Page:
“Hey, Mr. Stark! You know, it’s so funny, you look exactly like that guy in the papers all the time! And your names are the same. You sure you two aren’t related? At all?”
Tony instantly drew away from Bruce but, Bruce figured, not fast enough. “Audrey Fulquard. You are more radiant than the sun. Thank goodness I have shades.” Tony lowered the sunglasses--Aviators-- over his eyes. “Speaking of radiant beauty, you drew this?” He held up the horse card between two fingers.
“Yeah. It’s just a doodle.” Audrey blushed.
“Doodle or not, it’s incredible. Let me know if--” He stopped short of shifting his job-offering attentions to her. “Let me know if you ever have an art show, OK?”
Audrey giggled. “I can’t tell if you’re teasing me.”
“Tony would never be disingenuous.”
“That’s right. I am only ever ingenuous.”
“I’m sure your lawyers can attest.”
“And several hundred hours of court transcript.”
“You talk so fast with each other! I can’t tell who’s smarter.”
Bruce smiled, bracing himself for some up-close, brand name, moderately-insulting Tony Stark Ego. Everything Tony did made headlines, from his latest innovations to his most recent vacations, and everything in between. The man couldn’t stand next to a woman without both winding up on Page 6. No tweet escaped cable news analysts’ probing eyes. But nothing evoked as much ire and dissection as his ego.
Popular consensus was that a person should have some humility, and even if they didn’t, they should at least act like they did. Popular consensus was that Tony Stark did not. But Tony’s most egregious transgression was that his swollen head was thoroughly earned.
So it took Bruce a split second longer to register what Tony actually said:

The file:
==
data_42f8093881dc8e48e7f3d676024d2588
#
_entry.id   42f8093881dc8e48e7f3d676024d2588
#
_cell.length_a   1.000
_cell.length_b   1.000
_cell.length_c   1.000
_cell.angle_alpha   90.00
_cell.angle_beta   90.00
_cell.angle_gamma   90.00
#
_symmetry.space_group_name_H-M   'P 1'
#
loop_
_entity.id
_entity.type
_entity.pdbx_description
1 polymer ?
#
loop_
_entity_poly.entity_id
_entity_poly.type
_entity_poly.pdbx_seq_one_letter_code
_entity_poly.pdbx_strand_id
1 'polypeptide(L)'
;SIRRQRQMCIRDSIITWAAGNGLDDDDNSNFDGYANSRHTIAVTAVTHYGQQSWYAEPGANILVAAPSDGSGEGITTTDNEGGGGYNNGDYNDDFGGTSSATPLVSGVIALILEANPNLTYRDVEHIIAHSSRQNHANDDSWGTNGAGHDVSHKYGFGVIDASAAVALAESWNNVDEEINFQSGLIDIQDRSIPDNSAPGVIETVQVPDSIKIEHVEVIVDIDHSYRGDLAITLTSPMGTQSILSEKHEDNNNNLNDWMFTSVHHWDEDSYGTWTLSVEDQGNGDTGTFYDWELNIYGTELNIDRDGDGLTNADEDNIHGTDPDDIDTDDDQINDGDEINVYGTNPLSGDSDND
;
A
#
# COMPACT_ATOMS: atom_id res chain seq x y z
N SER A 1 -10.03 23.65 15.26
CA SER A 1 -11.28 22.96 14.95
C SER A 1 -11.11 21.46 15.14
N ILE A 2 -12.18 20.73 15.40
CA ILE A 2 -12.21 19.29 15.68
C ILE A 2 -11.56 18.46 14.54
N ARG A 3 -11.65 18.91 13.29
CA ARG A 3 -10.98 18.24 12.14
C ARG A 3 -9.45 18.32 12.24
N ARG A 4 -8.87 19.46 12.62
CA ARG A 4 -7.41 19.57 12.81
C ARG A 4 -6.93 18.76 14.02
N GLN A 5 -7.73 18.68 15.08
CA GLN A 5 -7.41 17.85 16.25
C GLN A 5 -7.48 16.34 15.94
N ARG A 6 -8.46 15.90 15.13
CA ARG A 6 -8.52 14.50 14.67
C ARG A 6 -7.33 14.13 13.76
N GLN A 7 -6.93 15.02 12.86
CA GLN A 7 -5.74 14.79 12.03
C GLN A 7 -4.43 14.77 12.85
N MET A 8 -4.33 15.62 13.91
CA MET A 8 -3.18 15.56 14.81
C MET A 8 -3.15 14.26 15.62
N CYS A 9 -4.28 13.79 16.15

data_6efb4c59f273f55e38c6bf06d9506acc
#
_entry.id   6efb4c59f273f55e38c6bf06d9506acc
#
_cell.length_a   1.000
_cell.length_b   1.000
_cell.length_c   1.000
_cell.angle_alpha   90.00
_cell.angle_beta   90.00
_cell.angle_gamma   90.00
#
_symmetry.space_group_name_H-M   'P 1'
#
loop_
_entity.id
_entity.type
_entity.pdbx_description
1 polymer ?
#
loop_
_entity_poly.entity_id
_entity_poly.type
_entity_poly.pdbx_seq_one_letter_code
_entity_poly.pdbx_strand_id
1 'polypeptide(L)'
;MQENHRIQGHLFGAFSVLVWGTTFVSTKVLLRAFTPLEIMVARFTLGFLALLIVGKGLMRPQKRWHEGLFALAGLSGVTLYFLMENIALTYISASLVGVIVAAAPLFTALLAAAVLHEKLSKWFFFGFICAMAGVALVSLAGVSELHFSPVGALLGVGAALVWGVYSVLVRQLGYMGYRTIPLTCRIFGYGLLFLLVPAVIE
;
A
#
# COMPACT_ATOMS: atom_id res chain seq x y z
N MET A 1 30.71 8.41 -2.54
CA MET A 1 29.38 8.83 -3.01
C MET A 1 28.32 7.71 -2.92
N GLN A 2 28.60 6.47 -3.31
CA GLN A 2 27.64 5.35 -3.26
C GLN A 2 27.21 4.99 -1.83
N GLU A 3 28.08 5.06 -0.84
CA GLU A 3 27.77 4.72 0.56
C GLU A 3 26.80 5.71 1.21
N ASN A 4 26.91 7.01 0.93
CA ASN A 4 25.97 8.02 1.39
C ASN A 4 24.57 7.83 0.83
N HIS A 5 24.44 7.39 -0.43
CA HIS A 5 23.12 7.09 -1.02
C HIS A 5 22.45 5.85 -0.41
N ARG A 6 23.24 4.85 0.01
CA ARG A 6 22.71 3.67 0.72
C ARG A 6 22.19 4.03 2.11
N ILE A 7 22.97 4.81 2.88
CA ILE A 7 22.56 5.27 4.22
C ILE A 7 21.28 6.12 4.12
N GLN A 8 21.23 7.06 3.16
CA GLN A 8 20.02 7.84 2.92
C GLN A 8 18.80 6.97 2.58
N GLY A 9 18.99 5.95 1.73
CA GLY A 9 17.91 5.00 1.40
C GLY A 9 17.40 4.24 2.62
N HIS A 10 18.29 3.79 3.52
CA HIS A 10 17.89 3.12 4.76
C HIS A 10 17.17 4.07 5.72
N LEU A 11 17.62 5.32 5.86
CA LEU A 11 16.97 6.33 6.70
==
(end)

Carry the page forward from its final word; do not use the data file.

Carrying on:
“Oh, that’s easy. Bruce is.”
The billionaire pecked Audrey on the cheek and departed.
Bruce replayed the conversation in his head. Either he’d missed a sentence or two, or Tony was teasing or flirting or flirt-teasing, or.
Or he’d meant it.
“I wish someone looked at me the way Mr. Stark looks at you,” Audrey sighed. Moments like these tempted Bruce to hug Audrey, but there were so many ways it could go wrong. Like, they could accidentally smack each other going in. Or his hug could be creepily long or offensively short. Worst of all, she’d had bad experiences with men, nothing but awful from what Bruce could tell, and he knew that, rather than offend him, she would accept an unwanted touch. He never wanted to put her in that position
Instead, he simply said, “You broke up with the dentist?”
“Oh, um. No.” Audrey blushed and dusted off the racks.
“Oh.” Bruce didn’t like to pry, but he felt that he really, really should. Or shouldn’t. He busied himself with the stack of cash Tony left on the counter. It was more money than the bouquet had cost (“You’re low-balling me, big guy.”) Actually, it was more money than a hundred bouquets would cost.
Maybe that was how they stayed in business.
“Why don’t you and Mr. Stark--well, you know? You’d be such a cute couple! I bet he lives somewhere nice. Uptown. Like Hamilton Heights or Inwood! Right near Lin-Manuel Miranda! You could watch those smart game shows together, the real smart ones, like Jeopardy and Family Feud.” She leaned against the counter, staring at a spot just above the door, lost in fantasy. “Ooh, you could cook him dinner, and he could buy you flowers--well, maybe not flowers, but books! You could buy him flowers!”
“Tony’s a flirt. He looks at everyone that way. But I think you should find someone who looks at you the way Tony—the way you think Tony looks at me. And if the dentist doesn’t, you should find someone who does.
“Oh, I...I don’t know. He's not so bad.” Audrey turned away from him and resumed dusting.
I’ll protect you, he thought, from the fallout that can be as bad, worse, than staying, but you need to want to leave first. Please want to leave.
Bruce felt the old churning inside, that roiling, hungry rumble. The one part of him that didn’t come from his brain but from some place primal and evil. He’d tried to tuck all the vestiges from his medieval spleen into the folds of his brain so that they were neat and manageable and safe, but there was still...that…
“I’m gonna go for a walk, OK?” Bruce said. “You can hold down the fort while I’m gone?”
"Of course, Dr. Banner," Audrey said, flinging her arms around him and squeezing him tight. "You go clear your head."